What is an Afghan Hound?
Afghans come from the hound group, or to be more exact are from the Sighthound family, of which all extremely fast, greyhound-like coursing dogs are a part.
The Afghan dog stands from 26 to 28 inches at the withers, while the bitch stands 24 to 26 inches tall. Males weigh approximately 60 pounds and females weigh about 50 pounds. The most arresting feature of the elegant Afghan is his coat, which is long and silky everywhere on the dog, except on the face and back, where it is short and glossy.
The Afghan excels as a broken field runner, and the breed’s agility, endurance, tenacity and cunning are legendary. Afghans can double-suspension gallop at speeds of at least 35 to 40 mph and turn on a dime, can take a broad jump of 20 feet and can leap 7 feet straight up from a standing position.
While the greyhound can take credit for being the oldest Sighthound breed, the Afghan and Saluki are not far behind. In fact it is a chicken and egg question as to which of the two latter breeds came first.
Unfortunately, any information regarding the Afghan’s antiquity has been lost in the mists of time. Without question, both breeds are thousands of years old and in the beginning were interbred to produce the best animal for the climate and terrain to be hunted.
The western world discovered the Afghan during the 19th century when British soldiers brought the first specimens back with them to England. Originally there were two types of Afghan: The heavily coated, close-coupled mountain hound and the lean and elegant desert type, carrying less coat. Desert and mountain types were interbred, producing the Afghan we know today.
Afghans were bred by the peoples of Afghanistan, Pakistan and northern India to course game across mountainous terrain. This regal hound is a premier hunter of leopards; his historical prey, but they will bring down or hold at bay just about anything that will run from them.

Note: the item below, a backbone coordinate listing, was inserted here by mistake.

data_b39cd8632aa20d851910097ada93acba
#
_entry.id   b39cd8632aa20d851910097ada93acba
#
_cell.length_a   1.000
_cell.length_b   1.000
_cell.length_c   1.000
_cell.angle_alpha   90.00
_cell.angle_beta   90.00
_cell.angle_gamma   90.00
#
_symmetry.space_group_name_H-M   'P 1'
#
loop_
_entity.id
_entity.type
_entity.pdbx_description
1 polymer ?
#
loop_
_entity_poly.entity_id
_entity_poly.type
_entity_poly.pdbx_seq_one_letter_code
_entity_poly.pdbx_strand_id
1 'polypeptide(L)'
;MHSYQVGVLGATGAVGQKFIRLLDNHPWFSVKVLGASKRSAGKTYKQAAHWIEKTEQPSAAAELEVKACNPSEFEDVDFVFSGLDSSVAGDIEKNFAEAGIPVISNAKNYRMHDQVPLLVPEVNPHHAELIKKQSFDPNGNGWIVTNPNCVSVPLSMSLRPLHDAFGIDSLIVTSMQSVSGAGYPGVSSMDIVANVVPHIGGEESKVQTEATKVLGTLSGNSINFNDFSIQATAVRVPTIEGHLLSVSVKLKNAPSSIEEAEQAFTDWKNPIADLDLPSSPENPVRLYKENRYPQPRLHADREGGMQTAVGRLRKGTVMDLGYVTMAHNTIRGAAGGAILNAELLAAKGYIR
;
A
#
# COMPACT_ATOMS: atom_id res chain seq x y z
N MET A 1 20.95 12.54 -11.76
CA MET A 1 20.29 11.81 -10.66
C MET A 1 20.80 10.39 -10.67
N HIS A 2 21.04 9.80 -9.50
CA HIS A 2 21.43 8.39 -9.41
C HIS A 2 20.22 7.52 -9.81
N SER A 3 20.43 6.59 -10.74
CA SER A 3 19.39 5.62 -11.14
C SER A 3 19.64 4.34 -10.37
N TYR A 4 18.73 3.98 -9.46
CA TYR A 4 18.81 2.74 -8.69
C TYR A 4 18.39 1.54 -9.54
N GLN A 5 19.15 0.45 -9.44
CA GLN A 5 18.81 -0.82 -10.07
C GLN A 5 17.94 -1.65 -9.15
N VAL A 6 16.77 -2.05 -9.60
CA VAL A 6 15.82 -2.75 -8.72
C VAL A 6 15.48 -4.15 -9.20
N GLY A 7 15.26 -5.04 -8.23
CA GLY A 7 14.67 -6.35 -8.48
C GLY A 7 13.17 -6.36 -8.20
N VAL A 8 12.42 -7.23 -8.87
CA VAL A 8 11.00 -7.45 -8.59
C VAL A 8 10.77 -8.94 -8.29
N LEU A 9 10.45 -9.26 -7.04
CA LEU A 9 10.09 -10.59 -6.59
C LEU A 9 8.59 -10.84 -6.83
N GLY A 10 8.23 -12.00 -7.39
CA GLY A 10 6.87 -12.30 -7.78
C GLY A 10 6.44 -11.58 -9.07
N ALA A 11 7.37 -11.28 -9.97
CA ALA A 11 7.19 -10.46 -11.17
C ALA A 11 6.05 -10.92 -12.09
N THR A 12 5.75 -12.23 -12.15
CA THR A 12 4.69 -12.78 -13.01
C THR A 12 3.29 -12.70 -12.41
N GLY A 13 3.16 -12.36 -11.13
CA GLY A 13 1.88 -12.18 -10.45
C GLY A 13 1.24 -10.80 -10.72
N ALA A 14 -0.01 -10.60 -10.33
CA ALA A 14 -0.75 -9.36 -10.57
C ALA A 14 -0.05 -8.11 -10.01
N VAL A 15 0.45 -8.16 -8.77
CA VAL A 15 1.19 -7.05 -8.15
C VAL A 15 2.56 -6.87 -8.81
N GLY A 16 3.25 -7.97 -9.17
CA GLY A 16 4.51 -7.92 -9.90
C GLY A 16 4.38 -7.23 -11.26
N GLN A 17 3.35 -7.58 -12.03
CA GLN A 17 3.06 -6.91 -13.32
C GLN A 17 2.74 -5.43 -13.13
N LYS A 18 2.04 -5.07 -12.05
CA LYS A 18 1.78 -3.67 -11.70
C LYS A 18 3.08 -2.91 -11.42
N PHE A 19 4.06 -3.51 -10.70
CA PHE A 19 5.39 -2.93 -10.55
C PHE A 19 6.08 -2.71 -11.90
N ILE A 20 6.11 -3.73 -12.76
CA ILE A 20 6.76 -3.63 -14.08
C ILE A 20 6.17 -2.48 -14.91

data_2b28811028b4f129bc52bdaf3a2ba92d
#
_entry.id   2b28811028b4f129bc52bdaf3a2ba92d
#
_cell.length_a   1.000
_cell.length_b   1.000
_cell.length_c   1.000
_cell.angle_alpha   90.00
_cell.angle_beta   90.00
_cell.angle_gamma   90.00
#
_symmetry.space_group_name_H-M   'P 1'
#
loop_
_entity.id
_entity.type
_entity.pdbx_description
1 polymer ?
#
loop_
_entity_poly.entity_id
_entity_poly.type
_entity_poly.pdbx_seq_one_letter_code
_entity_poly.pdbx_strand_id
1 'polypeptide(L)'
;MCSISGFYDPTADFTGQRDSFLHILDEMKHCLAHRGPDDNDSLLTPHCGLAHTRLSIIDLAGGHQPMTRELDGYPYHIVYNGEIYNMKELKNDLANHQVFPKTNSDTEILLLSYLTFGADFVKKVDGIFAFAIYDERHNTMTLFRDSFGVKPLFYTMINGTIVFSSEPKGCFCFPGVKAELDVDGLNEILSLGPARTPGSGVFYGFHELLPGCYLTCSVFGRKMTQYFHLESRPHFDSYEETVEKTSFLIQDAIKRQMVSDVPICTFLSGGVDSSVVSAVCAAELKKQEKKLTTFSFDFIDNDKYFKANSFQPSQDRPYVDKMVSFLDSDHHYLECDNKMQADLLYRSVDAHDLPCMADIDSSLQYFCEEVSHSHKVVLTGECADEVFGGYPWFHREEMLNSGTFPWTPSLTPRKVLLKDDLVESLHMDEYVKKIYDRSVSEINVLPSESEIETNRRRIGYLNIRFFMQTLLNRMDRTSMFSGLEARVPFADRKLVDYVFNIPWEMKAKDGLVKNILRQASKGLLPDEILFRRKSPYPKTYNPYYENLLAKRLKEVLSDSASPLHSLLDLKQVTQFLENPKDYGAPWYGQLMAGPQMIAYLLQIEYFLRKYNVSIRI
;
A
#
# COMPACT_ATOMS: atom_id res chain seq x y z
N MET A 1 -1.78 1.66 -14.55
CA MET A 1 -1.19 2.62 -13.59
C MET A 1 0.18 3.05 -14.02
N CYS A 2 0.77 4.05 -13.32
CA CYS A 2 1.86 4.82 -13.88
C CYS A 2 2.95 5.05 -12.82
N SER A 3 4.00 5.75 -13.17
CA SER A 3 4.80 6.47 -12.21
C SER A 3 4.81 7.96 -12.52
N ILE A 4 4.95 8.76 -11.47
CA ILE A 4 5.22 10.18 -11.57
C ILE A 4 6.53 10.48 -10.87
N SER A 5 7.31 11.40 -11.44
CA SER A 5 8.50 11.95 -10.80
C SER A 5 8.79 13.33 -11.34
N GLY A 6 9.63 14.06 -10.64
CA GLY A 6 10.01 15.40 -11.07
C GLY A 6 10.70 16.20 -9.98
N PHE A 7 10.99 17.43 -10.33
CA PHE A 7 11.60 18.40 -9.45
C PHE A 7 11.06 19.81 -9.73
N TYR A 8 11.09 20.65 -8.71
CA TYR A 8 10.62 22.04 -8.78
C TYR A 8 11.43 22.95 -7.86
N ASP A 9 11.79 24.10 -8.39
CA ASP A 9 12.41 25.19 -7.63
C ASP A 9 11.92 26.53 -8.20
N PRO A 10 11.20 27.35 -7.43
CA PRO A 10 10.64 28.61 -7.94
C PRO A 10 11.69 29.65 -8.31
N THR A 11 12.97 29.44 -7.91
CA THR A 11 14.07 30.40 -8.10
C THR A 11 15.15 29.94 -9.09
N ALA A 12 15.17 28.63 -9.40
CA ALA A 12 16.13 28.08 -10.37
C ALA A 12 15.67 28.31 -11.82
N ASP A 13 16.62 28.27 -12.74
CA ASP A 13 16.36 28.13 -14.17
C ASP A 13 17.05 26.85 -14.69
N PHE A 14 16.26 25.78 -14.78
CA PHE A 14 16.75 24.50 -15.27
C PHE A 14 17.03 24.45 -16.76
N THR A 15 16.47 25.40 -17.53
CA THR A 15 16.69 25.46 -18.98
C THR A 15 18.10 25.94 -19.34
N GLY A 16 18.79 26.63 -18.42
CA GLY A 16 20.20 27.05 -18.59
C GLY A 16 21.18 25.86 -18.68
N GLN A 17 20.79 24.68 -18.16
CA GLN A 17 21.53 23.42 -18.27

They were owned by royalty and tribesman alike and their main job was to protect the villages, to put food in the dinner pot, or simply to provide outdoors entertainment for nobility. As hunters, Afghan Hounds were held in very high esteem. While the royal hounds were kept kenneled, village dogs were semi-feral and were well acquainted with fending for themselves.
Falcons were often flown with the dogs when coursing antelope. Dogs were run in braces or alone on all prey, depending on the strength of the individual dog. There are some eyewitness accounts of Afghans running down leopards solo, seizing the cat by the neck above the shoulders and biting through the spine for a kill.
Today’s Afghan is usually kept as a pet, as coursing live game with dogs is no longer in vogue. In some countries is totally outlawed. Afghans are the darling of the dog show world and with their flowing locks and aloof attitude they are hard to beat as showmen. Some lucky Afghans have owners who take them lure-coursing, a sport that simulates the hunt for Sighthound. When an Afghan actually decides that he like obedience, he can perform with the best.
No they are not. The Afghan is a free thinker. This was a necessity in a dog bred to course big cats. Afghans can outrun just about anything on rocky and uneven ground, and were often left to themselves in the “catch.” While an Afghan is very intelligent and cunning, he will use this to his own advantage. The trick is to make your Afghan think that whatever you wish him to do is really his own idea, and then to praise him for being so smart. Afghans do not take to harsh training methods and if treated roughly, will often simply refuse to EVER do that exercise again. The Afghan can be selectively deaf when asked to do something that he deems to be beneath him. They can also be breath-takingly creative when doing obedience, much to the chagrin of competitive owners.